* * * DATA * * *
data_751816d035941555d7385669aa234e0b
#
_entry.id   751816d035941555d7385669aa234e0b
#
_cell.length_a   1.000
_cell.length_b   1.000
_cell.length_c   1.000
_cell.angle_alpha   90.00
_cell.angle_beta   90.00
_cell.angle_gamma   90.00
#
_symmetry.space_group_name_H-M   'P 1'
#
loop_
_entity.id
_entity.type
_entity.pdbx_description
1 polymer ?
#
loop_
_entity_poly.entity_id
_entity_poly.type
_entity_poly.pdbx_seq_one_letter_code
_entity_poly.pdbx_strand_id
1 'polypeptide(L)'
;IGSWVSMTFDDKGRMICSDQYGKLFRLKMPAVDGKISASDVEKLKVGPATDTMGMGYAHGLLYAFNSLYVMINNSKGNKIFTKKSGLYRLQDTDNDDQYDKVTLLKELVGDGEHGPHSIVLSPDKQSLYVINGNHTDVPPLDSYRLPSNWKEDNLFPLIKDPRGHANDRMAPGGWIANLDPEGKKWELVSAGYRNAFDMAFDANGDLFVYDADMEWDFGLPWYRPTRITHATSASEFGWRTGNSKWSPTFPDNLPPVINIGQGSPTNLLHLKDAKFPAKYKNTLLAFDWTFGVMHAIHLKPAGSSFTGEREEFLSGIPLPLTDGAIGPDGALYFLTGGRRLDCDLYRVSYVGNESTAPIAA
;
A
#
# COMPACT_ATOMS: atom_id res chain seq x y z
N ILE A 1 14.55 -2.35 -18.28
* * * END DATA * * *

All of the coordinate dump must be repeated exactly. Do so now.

data_751816d035941555d7385669aa234e0b
#
_entry.id   751816d035941555d7385669aa234e0b
#
_cell.length_a   1.000
_cell.length_b   1.000
_cell.length_c   1.000
_cell.angle_alpha   90.00
_cell.angle_beta   90.00
_cell.angle_gamma   90.00
#
_symmetry.space_group_name_H-M   'P 1'
#
loop_
_entity.id
_entity.type
_entity.pdbx_description
1 polymer ?
#
loop_
_entity_poly.entity_id
_entity_poly.type
_entity_poly.pdbx_seq_one_letter_code
_entity_poly.pdbx_strand_id
1 'polypeptide(L)'
;IGSWVSMTFDDKGRMICSDQYGKLFRLKMPAVDGKISASDVEKLKVGPATDTMGMGYAHGLLYAFNSLYVMINNSKGNKIFTKKSGLYRLQDTDNDDQYDKVTLLKELVGDGEHGPHSIVLSPDKQSLYVINGNHTDVPPLDSYRLPSNWKEDNLFPLIKDPRGHANDRMAPGGWIANLDPEGKKWELVSAGYRNAFDMAFDANGDLFVYDADMEWDFGLPWYRPTRITHATSASEFGWRTGNSKWSPTFPDNLPPVINIGQGSPTNLLHLKDAKFPAKYKNTLLAFDWTFGVMHAIHLKPAGSSFTGEREEFLSGIPLPLTDGAIGPDGALYFLTGGRRLDCDLYRVSYVGNESTAPIAA
;
A
#
# COMPACT_ATOMS: atom_id res chain seq x y z
N ILE A 1 14.55 -2.35 -18.28